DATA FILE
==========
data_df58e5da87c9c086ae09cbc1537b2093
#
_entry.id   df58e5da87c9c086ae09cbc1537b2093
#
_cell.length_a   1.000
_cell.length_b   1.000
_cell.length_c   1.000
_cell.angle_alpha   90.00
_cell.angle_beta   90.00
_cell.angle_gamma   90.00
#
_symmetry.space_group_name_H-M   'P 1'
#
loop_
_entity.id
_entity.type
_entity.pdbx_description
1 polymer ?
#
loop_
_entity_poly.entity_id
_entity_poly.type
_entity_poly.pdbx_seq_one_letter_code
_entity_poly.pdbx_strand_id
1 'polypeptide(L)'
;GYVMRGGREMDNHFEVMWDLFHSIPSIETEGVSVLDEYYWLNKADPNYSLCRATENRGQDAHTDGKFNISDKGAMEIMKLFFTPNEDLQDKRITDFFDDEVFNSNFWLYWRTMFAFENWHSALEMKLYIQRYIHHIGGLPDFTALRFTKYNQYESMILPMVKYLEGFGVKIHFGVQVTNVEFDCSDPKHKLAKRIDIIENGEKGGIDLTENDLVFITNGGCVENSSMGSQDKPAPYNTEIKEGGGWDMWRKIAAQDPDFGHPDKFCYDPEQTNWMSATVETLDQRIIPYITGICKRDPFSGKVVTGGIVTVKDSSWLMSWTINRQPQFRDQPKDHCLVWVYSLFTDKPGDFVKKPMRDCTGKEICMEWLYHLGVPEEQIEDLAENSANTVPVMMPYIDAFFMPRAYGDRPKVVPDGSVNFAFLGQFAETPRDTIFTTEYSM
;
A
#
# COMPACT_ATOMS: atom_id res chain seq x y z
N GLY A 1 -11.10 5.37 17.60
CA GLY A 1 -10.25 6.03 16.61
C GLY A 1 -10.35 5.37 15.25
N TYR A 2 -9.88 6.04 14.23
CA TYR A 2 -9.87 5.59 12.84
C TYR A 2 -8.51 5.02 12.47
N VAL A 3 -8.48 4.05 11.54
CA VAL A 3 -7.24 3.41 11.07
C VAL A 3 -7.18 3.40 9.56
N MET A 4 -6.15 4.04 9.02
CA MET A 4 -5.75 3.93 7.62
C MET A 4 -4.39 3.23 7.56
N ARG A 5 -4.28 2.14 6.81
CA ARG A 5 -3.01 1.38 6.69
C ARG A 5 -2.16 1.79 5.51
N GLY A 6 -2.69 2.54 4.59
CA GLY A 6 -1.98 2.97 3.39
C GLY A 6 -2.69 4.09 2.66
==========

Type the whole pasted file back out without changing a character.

data_df58e5da87c9c086ae09cbc1537b2093
#
_entry.id   df58e5da87c9c086ae09cbc1537b2093
#
_cell.length_a   1.000
_cell.length_b   1.000
_cell.length_c   1.000
_cell.angle_alpha   90.00
_cell.angle_beta   90.00
_cell.angle_gamma   90.00
#
_symmetry.space_group_name_H-M   'P 1'
#
loop_
_entity.id
_entity.type
_entity.pdbx_description
1 polymer ?
#
loop_
_entity_poly.entity_id
_entity_poly.type
_entity_poly.pdbx_seq_one_letter_code
_entity_poly.pdbx_strand_id
1 'polypeptide(L)'
;GYVMRGGREMDNHFEVMWDLFHSIPSIETEGVSVLDEYYWLNKADPNYSLCRATENRGQDAHTDGKFNISDKGAMEIMKLFFTPNEDLQDKRITDFFDDEVFNSNFWLYWRTMFAFENWHSALEMKLYIQRYIHHIGGLPDFTALRFTKYNQYESMILPMVKYLEGFGVKIHFGVQVTNVEFDCSDPKHKLAKRIDIIENGEKGGIDLTENDLVFITNGGCVENSSMGSQDKPAPYNTEIKEGGGWDMWRKIAAQDPDFGHPDKFCYDPEQTNWMSATVETLDQRIIPYITGICKRDPFSGKVVTGGIVTVKDSSWLMSWTINRQPQFRDQPKDHCLVWVYSLFTDKPGDFVKKPMRDCTGKEICMEWLYHLGVPEEQIEDLAENSANTVPVMMPYIDAFFMPRAYGDRPKVVPDGSVNFAFLGQFAETPRDTIFTTEYSM
;
A
#
# COMPACT_ATOMS: atom_id res chain seq x y z
N GLY A 1 -11.10 5.37 17.60
CA GLY A 1 -10.25 6.03 16.61
C GLY A 1 -10.35 5.37 15.25
N TYR A 2 -9.88 6.04 14.23
CA TYR A 2 -9.87 5.59 12.84
C TYR A 2 -8.51 5.02 12.47
N VAL A 3 -8.48 4.05 11.54
CA VAL A 3 -7.24 3.41 11.07
C VAL A 3 -7.18 3.40 9.56
N MET A 4 -6.15 4.04 9.02
CA MET A 4 -5.75 3.93 7.62
C MET A 4 -4.39 3.23 7.56
N ARG A 5 -4.28 2.14 6.81
CA ARG A 5 -3.01 1.38 6.69
C ARG A 5 -2.16 1.79 5.51
N GLY A 6 -2.69 2.54 4.59
CA GLY A 6 -1.98 2.97 3.39
C GLY A 6 -2.69 4.09 2.66